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Using wxpython in MVC, I looked for a way to let the models tell the controllers about changes. I found (py)pubsub, which implements a global notification mechanism: Messages are sent to one place (the pubsub Publisher), which sends them to all subscribers. Each subscriber checks whether the message is interesting, and does what is needed.

From Smalltalk times, I know a more "local" approach: Each model object keeps a list of interested controllers, and only sends change notifications to these. No global publisher is involved. This can be implemented as part of the Model class, and works in much the same way, except it's local to the model and the controller.

Now is there a reason to use the global approach (which seems much less performant to me, and might be prone to all the issues related to global approaches)? Is there another package implementing a local observer?


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2 Answers 2

I'm not really seeing the subtle difference here. As far as I know, pubsub is the way to go. It's included in wxPython in wx.lin.pubsub or you can download it from You can put the listeners just in the models and the publisher(s) just in the controller or however you need to. Here are a couple links to get you started:

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I've been playing around for a while to do MVC with wxpython and i know what you mean about pubsub being global.

The latest idea i've come up with is each view and model have there own observer. The observers have weak references to their handlers and it all works in a separate thread so as to not block the GUI. To call back to the GUI thread I'm using wxAnyThread Gui method decorator.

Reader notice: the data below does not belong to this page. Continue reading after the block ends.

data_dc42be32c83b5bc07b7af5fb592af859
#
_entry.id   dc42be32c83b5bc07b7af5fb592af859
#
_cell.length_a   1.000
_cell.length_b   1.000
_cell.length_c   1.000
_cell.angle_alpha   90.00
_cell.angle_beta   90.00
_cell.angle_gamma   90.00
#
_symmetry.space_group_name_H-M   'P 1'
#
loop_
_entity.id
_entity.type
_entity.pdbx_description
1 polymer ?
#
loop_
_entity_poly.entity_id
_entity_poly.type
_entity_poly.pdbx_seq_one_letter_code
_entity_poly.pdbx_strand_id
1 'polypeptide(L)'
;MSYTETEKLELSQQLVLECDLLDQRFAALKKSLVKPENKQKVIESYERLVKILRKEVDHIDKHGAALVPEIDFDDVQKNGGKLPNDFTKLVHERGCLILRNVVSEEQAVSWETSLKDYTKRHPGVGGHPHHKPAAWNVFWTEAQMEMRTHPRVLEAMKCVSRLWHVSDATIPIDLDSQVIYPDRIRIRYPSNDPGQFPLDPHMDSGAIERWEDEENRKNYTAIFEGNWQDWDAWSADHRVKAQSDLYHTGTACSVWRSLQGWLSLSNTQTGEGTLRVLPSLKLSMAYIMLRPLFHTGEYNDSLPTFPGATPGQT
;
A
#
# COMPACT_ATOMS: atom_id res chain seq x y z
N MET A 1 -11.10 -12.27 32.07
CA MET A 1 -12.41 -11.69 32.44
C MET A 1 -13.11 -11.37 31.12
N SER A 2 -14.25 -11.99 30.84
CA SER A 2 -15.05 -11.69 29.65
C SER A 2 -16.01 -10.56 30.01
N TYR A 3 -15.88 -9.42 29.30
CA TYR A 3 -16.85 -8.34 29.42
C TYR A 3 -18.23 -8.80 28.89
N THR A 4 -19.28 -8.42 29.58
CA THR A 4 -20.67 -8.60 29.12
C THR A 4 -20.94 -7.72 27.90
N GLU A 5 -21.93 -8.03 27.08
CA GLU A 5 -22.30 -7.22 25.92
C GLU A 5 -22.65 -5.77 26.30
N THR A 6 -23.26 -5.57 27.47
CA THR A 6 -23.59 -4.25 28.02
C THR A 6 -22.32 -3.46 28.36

There are 3 types of signal that get sent, for the model you can set which attributes are observed they automatically send out a signal when they are changed. then on both the model and the view you can send a message signal or a keyword signal. Each of the three signal types have to be unique per view or model as they are used to make a tuple that identify them.

model attributes

controller handlers are decorated with

def onModelAttributeName(self, attributeName)

When you bind to a method that handlers attributes it straight away calls the handler with its current value and then continues to observe changes.

Sending messages

Use the method

view/model.notify('Your message'):

The controller callback is decorated with

@onNotify('Your message')
def onYourMessage(self):

Sending keywords

Use the method

view/model.notifyKw(valid=True, value='this)

The controller callback is decorated with

@onNotifyKw('valid', 'value')
def onValidValueKw(self, valid, value)

The GUI is left knowing nothing about the models the only thing you add to the GUI is the view signaler, the controller attaches it self to this, so if you don't add a controller the view will just happily fire off messages to no one.

I've uploaded what i have so far on github

Both have unit test which should give a bit of an example of what it does, but i will create some wxpython examples.

I'm using python version 2.7 and the Ysignals module requires for the threading. Please take a look ill be interested in what someone else thinks of this way of approaching mvc or to point out something i seriously overlooked.

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